CTSI BREXIT THINK TANK

Cross-border Access to Justice


Fair treatment in cross-border consumer markets
SHARE ARTICLE
It is vital that consumers in the EU and the UK can continue to buy from each other’s retailers and manufacturers, with minimal uncertainty concerning routes to redress
LEAD OFFICER:
Elisabetta Sciallis CTSI Lead Officer for Cross Border Justice/Advice
Elisabetta is a lawyer with over 16 years consumer law experience. She is the UK ECC specialist lawyer and also oversees the Online Dispute Resolution Platform’s UK contact point

Threats
Where consumer rights have no means to be upheld they are rendered worthless. The UK ECC forms part of a wider framework – ECC-Net – that allows for EU-wide advice and complaint handling on behalf of consumers. It is a vital network for consumers that provides cross-border access to justice, and it is at severe risk from Brexit.

Other concerns for the post-Brexit world include: how to ensure a judgement obtained in one country will be recognised and enforced in another; what the rules are to determine which country’s courts will hear a cross-border case and which country’s laws will apply. There is also a threat that EU consumers may start to ‘price in’ uncertainty, favouring EU suppliers with a price premium over UK counterparts for peace of mind.


Opportunities
It is vital that when the UK leaves the EU, the government makes good on the promise of ensuring ‘no less protection’ for consumers. It is also essential to our cross -border trade that consumer confidence is maintained when buying across EU borders, which means high levels of UK consumer law being measured against divergence from EU law and any changes clearly communicated to consumers.

There is a significant opportunity here for the UK ECC to leverage its experience and become a key intermediary between relevant consumer bodies in the UK and their counterparts in the EU. Additionally, there is the opportunity to build relationships and support mechanisms with countries outside the EU, such as Switzerland, China and the USA.


Key Findings
Consumer rights have been continually strengthened by the EU. It is important that the current levels of consumer protection and thereby confidence in cross-border markets be maintained. However, consumer rights are of very little help if methods to enforce them are not available. It is essential that consumers have access to cross-border consumer advice and assistance and we urge the government to support the UK ECC.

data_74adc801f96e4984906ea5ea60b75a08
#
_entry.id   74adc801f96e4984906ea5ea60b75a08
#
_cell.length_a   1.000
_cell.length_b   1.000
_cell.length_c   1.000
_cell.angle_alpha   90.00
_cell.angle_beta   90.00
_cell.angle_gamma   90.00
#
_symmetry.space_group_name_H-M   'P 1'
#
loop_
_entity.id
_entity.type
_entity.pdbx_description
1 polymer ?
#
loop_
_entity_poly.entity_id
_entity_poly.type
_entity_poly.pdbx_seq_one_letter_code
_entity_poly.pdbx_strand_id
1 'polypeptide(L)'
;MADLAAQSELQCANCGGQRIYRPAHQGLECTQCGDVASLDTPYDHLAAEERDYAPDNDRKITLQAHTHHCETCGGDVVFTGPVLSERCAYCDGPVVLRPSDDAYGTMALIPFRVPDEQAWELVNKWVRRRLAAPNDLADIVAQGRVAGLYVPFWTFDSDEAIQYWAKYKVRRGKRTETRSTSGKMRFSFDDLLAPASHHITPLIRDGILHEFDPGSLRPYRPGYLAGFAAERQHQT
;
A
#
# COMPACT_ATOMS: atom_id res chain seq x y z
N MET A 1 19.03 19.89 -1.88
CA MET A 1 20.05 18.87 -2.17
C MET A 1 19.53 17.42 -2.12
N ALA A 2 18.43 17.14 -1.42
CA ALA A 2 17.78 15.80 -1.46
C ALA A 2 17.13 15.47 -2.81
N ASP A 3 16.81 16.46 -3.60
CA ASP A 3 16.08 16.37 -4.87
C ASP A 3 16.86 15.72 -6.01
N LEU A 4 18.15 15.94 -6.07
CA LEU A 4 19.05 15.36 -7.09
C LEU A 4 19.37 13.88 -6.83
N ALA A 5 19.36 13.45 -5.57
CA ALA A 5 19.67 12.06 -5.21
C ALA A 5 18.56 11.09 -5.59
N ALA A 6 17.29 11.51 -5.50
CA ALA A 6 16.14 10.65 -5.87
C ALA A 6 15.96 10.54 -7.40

In the short term, EU consumer law is likely to be transposed into the UK law book, providing a respite during the transition period. But it is difficult to foresee the impact of withdrawal without visibility on our transitional or future relationship with the EU. It is vital that consumers in the EU and the UK can continue to buy from each other’s retailers and manufacturers, with minimal uncertainty concerning routes to redress. The UK needs to retain clear processes for resolving any disputes that arise and it must maintain ongoing legal cooperation on civil matters with the EU through the judicial cooperation framework or via a very similar partnership.


IN FOCUS: Providing consistency
Consumers should be assured that, if they have a particular dispute or problem, they will find an established set of organisations which can deal with their grievance after Brexit.

The UK ECC is geared up to deal with cross-border disputes despite differences in national laws. To provide a level of consistency for consumers post-Brexit, it is important to preserve the UK ECC. When we see divergence in consumer rules occurring, the UK ECC will be in a strong position to keep up to date with these changes and work with the EU.

Exiting the EU is making for considerable uncertainty over the future shape of formal relationships and mechanisms between UK consumer protection bodies and their counterpart EU Institutions.

Some of these relationships will need to be negotiated afresh, representing a significant risk to cross-border consumer confidence and access to justice.

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